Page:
Thursday, May 27, 2010

Hey Don't Slime Me Bro!!

Unless you are a cyclist from another planetary system, you have undoubtedly heard of "slime" bike tube sealant. The stuff comes in many sizes, including 16 ounce bottles. Keep this in mind as you proceed with this post as the quantity of the packaging will be important. Some cyclists use this stuff - I don't know who or where they are, but since it is still on the shelves I must assume somebody buys it.

What is slime good for, you ask? Fixing flats? Well, in my own humble opinion - not much and really not for fixing flats. Maybe if you ran out of embalming fluid to preserve that cat of yours that just passed away "slime" will do in a pinch. But for tires? At best it is a temp fix for a flat but most of the time it is just a sloshy mess in your tube and adds weight and hassle. It is used in tubes to PREVENT flats as well. It also might be good for filling your buddies tubes with as a (mean) practical joke and then watching as he wonders what the heck happened to his average speeds on the climbs.

In examining my wife's recently (fourth home) acquired Greenspeed GT3 trike (pure awesome) I decided to remove the tires while diagnosing an issue where the trike would wobble fiercely at speed - primarily during braking. Right now the front wheels are getting trued and tested for spoke tension by Epic Wheelworks in Portland, as they really needed it. But it is when I began the process of removing the tires and tubes when I made this garish discovery. When I pushed the valve in to deflate the tire I was sprayed in the face. I felt just like Wikus Van De Merwe in District 9.

When you deflate your tire and it pees green, it's not good.

First, it took me forever to get the tires and tubes off. My first clue was when trying to deflate the tire after busting out the goggles - I could not get it to "go flat" like a normal tire. It had a "kinda solid" feel. Hmm. The material had solidified enough that it would not come out through the stem - even with the core removed. After a lot of prying, broken tire levers, four letter words, and a beer break, I finally got one off. I was stunned at the feel of the tube. I had to compare it to a new one. Lets take a look, shall we?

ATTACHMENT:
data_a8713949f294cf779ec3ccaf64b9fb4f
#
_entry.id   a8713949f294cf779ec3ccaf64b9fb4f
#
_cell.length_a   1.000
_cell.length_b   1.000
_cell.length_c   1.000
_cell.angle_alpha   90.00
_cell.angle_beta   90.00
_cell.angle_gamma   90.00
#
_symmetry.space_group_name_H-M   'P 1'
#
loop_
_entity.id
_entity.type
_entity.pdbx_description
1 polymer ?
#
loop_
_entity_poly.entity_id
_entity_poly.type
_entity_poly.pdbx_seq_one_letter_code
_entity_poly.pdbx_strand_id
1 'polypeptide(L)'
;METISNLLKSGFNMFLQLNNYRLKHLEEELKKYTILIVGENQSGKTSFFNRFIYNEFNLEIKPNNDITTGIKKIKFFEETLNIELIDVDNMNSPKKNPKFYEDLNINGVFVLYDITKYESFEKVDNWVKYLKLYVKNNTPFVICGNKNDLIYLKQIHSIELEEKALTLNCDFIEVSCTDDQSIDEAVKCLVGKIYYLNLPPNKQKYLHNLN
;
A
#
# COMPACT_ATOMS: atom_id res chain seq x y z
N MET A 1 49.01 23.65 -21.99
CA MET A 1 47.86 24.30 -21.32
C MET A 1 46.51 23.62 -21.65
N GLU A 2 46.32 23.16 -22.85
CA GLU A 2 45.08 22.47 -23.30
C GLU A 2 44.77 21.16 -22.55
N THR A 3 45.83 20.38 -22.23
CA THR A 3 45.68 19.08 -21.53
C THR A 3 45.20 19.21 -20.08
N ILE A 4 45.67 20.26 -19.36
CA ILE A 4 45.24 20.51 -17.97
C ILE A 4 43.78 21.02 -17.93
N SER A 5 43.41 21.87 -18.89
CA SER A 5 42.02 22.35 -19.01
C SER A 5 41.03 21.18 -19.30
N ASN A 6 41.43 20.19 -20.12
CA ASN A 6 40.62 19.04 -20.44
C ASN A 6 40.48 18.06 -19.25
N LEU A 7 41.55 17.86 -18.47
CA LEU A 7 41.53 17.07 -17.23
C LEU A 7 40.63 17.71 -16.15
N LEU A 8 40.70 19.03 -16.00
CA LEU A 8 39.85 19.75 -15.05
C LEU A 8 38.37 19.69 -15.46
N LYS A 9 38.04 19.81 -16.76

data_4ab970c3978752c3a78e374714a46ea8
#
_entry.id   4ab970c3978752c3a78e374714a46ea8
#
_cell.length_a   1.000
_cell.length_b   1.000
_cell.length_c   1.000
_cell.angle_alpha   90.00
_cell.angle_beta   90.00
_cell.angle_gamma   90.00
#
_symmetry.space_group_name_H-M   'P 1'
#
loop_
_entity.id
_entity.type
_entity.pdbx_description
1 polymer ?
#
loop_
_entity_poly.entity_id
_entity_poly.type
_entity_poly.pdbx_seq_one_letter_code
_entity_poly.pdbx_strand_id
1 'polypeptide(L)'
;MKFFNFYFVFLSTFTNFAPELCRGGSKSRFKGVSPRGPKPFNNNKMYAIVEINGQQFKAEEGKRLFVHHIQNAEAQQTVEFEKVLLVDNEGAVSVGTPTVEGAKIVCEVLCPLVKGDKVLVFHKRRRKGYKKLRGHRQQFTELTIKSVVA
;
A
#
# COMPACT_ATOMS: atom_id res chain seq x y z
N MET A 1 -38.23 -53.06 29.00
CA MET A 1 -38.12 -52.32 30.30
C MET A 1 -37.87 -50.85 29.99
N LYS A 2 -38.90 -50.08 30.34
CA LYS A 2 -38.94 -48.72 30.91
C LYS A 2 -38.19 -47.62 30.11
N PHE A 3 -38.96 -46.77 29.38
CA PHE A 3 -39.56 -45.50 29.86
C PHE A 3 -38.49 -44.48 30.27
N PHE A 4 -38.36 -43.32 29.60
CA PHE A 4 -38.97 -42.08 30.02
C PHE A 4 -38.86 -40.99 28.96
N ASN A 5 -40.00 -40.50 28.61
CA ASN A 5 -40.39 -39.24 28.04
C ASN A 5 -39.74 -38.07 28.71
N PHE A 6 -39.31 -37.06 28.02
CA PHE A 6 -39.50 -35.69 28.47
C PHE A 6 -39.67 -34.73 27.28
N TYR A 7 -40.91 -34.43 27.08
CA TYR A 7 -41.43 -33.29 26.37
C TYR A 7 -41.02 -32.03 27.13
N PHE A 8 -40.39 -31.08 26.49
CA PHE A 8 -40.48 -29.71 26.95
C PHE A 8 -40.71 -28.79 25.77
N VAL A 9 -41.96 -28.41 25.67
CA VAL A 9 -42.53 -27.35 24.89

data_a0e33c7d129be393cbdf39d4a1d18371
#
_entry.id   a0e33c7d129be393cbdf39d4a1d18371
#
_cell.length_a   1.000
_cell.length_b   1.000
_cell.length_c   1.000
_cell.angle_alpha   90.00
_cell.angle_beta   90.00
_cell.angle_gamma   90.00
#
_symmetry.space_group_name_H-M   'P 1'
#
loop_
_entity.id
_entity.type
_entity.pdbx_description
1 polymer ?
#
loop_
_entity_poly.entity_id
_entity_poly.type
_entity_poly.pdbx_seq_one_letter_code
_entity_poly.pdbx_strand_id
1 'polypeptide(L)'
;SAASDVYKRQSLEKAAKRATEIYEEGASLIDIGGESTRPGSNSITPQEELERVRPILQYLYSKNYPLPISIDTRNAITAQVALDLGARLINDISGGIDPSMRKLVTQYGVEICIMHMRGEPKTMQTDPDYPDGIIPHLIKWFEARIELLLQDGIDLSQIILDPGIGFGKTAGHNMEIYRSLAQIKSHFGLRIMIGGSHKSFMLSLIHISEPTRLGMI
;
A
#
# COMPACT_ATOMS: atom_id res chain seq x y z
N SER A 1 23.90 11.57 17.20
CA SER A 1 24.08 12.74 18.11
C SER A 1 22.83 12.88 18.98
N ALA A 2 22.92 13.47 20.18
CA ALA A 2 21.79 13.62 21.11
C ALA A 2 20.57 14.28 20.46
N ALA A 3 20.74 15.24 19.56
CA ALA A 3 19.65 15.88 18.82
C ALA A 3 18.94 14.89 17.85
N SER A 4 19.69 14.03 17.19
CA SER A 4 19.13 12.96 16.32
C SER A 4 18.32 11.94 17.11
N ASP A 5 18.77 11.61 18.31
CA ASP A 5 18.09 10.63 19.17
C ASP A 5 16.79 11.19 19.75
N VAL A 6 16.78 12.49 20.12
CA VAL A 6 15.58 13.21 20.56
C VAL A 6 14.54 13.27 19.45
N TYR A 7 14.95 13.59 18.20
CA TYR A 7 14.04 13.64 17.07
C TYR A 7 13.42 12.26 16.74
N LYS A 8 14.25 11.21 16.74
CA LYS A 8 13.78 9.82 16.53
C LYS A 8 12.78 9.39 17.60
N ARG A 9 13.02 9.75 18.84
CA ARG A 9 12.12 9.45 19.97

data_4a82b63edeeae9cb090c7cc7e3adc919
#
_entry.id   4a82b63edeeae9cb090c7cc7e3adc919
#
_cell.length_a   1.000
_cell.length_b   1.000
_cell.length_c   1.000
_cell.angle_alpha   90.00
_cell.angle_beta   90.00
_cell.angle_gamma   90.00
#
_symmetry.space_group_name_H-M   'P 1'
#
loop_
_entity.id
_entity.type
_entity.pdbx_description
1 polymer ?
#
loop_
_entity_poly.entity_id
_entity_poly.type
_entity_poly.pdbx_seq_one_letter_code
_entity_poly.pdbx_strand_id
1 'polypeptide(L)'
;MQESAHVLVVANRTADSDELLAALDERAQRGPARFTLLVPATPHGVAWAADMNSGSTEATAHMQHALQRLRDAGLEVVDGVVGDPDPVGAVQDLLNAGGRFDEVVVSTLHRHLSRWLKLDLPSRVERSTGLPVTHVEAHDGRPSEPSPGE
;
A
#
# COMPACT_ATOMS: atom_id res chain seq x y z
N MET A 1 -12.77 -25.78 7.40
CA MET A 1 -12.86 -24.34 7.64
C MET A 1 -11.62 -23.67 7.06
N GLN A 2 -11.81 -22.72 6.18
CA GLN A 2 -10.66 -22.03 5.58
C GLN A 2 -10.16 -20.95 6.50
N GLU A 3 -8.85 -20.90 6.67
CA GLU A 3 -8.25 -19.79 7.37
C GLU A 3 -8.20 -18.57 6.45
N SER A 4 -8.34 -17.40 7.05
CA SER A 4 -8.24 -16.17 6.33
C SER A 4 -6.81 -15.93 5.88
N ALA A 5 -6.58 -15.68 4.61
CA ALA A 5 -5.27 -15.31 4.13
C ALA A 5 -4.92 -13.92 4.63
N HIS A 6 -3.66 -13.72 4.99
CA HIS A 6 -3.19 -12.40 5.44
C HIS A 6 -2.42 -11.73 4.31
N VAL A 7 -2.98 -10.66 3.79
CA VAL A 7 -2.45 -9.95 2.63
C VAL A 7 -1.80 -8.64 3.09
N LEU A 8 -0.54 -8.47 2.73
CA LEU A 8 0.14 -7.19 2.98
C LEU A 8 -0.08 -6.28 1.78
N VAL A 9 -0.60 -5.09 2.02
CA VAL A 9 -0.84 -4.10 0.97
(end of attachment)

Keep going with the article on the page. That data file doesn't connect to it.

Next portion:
New out of the box tube: 2.75 ounces

The new tube: light. The tube I took out of the tire and had in hand felt more like a yoke for a small mammal than a bike tube. I decided to plop it onto the same scale. Note that I could not fold up the tube as I could not get all the "air" out of it.


Yes, you are not seeing things, the tube weighs 1 POUND and 2.75 ounces. This is a 16" tube, here. That means just about a full pound of "slime" was sloshing around inside the tube. Yikes. A few sections of the tube felt almost solid. I have to imagine that this is - in part - causing the pulsing feeling of the wheels, as a full pound of slime gets stuck in one particular part of the tube. This trike had not been ridden at higher speeds for a long time, and the slime was not put in by the previous owner, so it has been fermenting in there for a while like a clogged artery from too many ubercheeseburgers.

Being curious, I decided to do a bit of a "tube autopsy." If you are a lover of bicycle wheels, or currently enjoying your biscuits and gravy at Village Inn, this is not for the faint of heart:

They see me rollin.. (with dumpling soup in my tires) they be hatin...

Thats one 16" tube - full of dirty fluid and whitish remains - of the slime. The other tubes had about the same amount of goo in them. After clearing this out and doing the same for the other two wheels/tires the trike will lose around 3 pounds of weight. That is a lot, even for a trike. So, the next time you have a flat, and you or someone offering to fix it for you pulls out the one pound bottle of slime, just yell, "Don't slime me bro!!"

1 comment:

  1. I had one of these blow up in my face before a ride. It was a messy, and traumatic experience.